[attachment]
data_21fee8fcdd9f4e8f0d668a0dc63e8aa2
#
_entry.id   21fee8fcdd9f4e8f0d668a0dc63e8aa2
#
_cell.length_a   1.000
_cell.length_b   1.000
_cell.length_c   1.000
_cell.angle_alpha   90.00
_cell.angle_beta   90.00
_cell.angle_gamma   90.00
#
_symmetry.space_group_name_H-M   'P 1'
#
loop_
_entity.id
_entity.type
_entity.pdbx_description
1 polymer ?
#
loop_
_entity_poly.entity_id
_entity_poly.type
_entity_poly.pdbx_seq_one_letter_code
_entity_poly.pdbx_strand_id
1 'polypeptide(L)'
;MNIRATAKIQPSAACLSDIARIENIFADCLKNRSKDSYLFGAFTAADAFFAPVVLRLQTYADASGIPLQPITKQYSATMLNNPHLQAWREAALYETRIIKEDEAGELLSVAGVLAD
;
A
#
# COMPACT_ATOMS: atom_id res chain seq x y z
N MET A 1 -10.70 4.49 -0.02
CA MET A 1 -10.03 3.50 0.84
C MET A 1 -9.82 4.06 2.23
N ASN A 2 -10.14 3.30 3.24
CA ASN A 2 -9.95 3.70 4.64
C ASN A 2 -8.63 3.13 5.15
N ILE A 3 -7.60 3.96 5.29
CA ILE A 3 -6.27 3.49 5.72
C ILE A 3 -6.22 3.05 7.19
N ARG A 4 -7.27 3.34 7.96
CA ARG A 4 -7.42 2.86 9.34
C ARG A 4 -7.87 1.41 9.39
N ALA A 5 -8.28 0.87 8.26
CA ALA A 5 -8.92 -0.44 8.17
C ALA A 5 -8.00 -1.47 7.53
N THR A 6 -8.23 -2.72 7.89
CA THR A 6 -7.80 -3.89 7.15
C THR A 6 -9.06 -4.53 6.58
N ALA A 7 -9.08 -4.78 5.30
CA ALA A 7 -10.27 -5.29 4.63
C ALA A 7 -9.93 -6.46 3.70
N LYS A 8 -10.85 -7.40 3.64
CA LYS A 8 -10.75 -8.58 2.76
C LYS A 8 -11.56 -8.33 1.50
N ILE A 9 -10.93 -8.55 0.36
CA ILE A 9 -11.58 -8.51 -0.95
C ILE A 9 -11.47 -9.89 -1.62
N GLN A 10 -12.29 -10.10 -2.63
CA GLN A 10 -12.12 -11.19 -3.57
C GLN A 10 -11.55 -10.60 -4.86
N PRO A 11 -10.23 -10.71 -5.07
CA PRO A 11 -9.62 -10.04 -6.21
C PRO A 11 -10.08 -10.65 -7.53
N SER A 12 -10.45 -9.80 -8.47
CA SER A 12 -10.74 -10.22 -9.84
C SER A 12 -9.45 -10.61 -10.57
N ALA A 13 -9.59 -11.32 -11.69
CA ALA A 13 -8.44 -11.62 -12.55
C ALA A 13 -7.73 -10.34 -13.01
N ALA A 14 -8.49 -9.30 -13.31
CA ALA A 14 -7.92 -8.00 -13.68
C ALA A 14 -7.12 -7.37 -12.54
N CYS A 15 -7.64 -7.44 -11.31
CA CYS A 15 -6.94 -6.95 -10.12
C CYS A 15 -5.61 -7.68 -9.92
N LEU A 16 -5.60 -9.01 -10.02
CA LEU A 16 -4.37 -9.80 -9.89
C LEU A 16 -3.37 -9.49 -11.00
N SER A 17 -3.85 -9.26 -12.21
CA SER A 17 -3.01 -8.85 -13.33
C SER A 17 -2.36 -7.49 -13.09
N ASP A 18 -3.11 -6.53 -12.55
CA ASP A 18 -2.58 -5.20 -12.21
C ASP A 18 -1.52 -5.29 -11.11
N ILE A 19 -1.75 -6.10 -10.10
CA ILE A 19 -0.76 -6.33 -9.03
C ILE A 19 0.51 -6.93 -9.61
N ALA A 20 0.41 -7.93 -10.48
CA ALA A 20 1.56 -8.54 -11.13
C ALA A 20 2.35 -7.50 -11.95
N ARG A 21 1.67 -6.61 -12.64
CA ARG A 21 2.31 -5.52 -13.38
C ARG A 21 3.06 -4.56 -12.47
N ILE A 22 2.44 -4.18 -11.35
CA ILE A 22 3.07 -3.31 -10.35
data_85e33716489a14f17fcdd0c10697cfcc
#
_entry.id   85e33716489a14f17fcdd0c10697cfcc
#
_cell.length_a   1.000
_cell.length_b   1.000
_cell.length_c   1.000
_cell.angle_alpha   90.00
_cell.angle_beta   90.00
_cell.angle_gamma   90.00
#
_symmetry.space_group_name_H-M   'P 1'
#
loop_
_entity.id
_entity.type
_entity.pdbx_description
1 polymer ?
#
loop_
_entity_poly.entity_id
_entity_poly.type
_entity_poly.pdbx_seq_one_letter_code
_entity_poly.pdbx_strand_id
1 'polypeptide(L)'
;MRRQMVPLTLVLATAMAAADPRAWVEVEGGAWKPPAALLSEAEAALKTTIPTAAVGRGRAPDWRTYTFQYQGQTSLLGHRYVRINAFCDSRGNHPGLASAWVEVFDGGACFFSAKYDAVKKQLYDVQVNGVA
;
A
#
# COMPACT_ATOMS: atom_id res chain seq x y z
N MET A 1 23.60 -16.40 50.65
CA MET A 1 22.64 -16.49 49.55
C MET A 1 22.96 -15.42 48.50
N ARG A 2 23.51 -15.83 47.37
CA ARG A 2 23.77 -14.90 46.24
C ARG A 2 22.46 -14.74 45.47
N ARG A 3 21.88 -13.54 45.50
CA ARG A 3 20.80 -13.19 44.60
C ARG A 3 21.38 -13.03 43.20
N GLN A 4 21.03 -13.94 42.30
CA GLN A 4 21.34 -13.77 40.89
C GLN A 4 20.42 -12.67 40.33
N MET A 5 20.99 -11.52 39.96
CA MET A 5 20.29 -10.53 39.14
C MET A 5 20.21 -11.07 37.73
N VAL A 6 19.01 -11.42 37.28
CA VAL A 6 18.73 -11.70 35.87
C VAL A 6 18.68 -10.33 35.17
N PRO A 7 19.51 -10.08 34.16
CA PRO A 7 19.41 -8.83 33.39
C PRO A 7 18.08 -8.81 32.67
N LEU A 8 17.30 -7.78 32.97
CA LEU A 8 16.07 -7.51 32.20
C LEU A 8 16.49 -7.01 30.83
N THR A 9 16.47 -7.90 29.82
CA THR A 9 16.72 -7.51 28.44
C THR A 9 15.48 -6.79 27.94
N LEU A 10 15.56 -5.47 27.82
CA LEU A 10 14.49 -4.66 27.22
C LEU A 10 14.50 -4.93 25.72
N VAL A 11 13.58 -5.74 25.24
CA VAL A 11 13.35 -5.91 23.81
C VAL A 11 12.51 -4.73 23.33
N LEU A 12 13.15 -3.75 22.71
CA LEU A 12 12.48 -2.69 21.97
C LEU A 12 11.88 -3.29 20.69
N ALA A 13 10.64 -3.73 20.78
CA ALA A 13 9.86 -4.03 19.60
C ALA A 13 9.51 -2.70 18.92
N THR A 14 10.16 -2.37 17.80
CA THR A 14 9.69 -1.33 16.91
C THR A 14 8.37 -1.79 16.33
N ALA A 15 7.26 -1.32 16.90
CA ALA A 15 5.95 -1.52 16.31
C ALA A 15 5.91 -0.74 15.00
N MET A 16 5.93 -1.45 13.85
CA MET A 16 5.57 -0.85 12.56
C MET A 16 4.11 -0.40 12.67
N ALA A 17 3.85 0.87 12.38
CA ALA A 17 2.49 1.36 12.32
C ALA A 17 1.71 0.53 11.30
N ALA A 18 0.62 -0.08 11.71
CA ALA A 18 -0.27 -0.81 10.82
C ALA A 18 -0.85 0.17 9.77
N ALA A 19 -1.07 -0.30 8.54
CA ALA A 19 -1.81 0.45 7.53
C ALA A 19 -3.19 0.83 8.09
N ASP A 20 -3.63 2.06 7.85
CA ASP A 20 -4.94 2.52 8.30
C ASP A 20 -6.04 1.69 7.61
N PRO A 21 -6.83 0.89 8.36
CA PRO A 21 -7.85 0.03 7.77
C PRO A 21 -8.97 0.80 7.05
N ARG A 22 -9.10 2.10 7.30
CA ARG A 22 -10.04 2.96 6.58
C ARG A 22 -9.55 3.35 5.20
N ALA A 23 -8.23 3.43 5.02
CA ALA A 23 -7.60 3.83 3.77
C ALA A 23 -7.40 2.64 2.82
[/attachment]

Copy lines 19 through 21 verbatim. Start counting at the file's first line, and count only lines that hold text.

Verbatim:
#
loop_
_entity_poly.entity_id